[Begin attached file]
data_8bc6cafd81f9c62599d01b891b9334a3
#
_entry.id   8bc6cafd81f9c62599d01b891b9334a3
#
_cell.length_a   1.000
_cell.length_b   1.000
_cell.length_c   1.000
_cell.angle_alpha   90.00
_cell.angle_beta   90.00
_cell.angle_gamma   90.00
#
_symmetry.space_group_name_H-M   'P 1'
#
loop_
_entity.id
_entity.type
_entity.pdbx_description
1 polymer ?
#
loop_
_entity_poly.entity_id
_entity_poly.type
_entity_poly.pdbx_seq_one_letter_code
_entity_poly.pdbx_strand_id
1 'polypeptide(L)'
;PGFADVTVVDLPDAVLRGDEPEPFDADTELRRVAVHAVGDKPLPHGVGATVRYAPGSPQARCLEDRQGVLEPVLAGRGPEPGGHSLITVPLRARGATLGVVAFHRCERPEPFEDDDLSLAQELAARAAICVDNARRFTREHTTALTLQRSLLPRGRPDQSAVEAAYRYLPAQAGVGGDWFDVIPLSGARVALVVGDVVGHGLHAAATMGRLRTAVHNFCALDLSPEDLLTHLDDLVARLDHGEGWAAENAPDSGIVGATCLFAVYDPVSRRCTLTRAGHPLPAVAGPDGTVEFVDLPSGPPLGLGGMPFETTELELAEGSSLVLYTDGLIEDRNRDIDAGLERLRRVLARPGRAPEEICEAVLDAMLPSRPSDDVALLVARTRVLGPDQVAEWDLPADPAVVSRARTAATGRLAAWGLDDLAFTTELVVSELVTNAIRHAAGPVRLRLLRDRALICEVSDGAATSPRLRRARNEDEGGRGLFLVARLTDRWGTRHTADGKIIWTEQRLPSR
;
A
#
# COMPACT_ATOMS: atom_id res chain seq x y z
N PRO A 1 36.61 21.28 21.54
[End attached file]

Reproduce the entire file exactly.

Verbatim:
data_8bc6cafd81f9c62599d01b891b9334a3
#
_entry.id   8bc6cafd81f9c62599d01b891b9334a3
#
_cell.length_a   1.000
_cell.length_b   1.000
_cell.length_c   1.000
_cell.angle_alpha   90.00
_cell.angle_beta   90.00
_cell.angle_gamma   90.00
#
_symmetry.space_group_name_H-M   'P 1'
#
loop_
_entity.id
_entity.type
_entity.pdbx_description
1 polymer ?
#
loop_
_entity_poly.entity_id
_entity_poly.type
_entity_poly.pdbx_seq_one_letter_code
_entity_poly.pdbx_strand_id
1 'polypeptide(L)'
;PGFADVTVVDLPDAVLRGDEPEPFDADTELRRVAVHAVGDKPLPHGVGATVRYAPGSPQARCLEDRQGVLEPVLAGRGPEPGGHSLITVPLRARGATLGVVAFHRCERPEPFEDDDLSLAQELAARAAICVDNARRFTREHTTALTLQRSLLPRGRPDQSAVEAAYRYLPAQAGVGGDWFDVIPLSGARVALVVGDVVGHGLHAAATMGRLRTAVHNFCALDLSPEDLLTHLDDLVARLDHGEGWAAENAPDSGIVGATCLFAVYDPVSRRCTLTRAGHPLPAVAGPDGTVEFVDLPSGPPLGLGGMPFETTELELAEGSSLVLYTDGLIEDRNRDIDAGLERLRRVLARPGRAPEEICEAVLDAMLPSRPSDDVALLVARTRVLGPDQVAEWDLPADPAVVSRARTAATGRLAAWGLDDLAFTTELVVSELVTNAIRHAAGPVRLRLLRDRALICEVSDGAATSPRLRRARNEDEGGRGLFLVARLTDRWGTRHTADGKIIWTEQRLPSR
;
A
#
# COMPACT_ATOMS: atom_id res chain seq x y z
N PRO A 1 36.61 21.28 21.54